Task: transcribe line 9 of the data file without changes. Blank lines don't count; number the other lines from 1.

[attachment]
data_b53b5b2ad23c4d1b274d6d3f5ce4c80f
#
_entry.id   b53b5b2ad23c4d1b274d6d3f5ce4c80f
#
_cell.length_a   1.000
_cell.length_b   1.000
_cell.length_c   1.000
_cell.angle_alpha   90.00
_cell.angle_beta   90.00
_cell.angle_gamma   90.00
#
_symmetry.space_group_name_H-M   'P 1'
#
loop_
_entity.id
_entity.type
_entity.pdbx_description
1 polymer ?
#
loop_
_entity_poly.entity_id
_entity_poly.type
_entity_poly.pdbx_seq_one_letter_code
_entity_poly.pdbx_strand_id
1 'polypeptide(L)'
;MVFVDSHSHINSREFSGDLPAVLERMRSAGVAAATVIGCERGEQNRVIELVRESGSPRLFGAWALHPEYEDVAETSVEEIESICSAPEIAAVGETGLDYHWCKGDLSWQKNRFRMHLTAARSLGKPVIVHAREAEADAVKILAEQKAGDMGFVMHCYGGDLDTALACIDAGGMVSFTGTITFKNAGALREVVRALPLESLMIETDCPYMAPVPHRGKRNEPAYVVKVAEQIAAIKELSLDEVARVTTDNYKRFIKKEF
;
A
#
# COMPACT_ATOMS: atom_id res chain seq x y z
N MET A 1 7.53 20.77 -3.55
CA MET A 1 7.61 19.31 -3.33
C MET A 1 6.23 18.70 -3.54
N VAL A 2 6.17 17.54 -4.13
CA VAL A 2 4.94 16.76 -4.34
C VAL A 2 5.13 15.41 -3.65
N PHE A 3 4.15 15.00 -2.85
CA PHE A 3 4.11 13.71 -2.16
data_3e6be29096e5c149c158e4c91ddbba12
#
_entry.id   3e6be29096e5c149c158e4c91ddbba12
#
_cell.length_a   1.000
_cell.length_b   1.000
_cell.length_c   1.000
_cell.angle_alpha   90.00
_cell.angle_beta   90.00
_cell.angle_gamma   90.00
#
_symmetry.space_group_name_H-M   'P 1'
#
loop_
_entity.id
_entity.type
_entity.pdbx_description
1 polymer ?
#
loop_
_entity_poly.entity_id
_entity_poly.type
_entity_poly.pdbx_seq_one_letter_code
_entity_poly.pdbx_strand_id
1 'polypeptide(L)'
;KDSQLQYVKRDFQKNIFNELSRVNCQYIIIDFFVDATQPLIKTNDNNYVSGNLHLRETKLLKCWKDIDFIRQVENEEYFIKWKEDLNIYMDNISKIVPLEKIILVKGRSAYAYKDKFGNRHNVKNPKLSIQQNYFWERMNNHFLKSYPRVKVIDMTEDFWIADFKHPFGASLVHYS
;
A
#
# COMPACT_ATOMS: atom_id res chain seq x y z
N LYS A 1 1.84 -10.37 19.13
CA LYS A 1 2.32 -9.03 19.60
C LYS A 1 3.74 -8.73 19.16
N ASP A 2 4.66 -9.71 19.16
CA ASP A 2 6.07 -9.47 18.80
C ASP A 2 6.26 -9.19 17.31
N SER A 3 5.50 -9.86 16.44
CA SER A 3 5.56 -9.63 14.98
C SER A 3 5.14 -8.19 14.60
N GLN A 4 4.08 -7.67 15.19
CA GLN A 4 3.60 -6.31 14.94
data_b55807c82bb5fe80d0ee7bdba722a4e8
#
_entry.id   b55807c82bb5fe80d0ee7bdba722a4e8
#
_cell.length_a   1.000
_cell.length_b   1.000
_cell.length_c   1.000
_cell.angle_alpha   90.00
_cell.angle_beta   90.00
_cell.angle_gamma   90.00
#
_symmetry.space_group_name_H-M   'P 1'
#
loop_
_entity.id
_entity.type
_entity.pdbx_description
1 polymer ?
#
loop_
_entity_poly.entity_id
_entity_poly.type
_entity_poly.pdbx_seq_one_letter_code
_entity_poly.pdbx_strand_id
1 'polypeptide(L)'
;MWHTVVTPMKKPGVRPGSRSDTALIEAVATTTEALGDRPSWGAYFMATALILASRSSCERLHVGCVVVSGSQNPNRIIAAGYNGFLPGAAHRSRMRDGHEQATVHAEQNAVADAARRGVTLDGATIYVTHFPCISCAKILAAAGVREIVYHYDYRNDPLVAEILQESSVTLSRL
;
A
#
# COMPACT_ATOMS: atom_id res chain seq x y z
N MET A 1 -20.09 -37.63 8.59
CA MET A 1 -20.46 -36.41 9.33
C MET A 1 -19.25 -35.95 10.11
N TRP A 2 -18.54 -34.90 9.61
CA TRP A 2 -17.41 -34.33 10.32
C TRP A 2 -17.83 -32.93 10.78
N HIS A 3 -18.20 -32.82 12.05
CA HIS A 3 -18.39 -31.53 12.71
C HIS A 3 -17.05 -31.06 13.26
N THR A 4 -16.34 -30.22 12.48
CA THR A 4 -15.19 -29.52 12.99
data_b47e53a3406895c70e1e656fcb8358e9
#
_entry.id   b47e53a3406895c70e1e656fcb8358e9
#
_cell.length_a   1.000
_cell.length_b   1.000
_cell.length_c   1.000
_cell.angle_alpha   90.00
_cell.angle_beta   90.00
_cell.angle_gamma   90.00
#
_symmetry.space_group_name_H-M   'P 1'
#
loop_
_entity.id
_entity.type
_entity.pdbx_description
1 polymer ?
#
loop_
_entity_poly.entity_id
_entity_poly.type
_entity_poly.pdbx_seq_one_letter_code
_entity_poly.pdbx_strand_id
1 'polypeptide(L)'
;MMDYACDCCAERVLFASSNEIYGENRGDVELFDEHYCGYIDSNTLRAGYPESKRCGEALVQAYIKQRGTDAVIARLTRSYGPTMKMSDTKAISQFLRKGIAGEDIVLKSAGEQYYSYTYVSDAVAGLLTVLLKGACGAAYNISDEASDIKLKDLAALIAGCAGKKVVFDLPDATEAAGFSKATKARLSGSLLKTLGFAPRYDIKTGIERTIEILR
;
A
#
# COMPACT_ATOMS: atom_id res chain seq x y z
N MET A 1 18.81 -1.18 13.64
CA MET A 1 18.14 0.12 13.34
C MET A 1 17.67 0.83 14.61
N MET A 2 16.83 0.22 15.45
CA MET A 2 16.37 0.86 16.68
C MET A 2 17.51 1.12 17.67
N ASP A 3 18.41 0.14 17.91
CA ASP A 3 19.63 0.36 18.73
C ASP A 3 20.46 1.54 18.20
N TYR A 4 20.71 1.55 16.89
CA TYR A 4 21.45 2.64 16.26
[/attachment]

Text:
_cell.angle_beta   90.00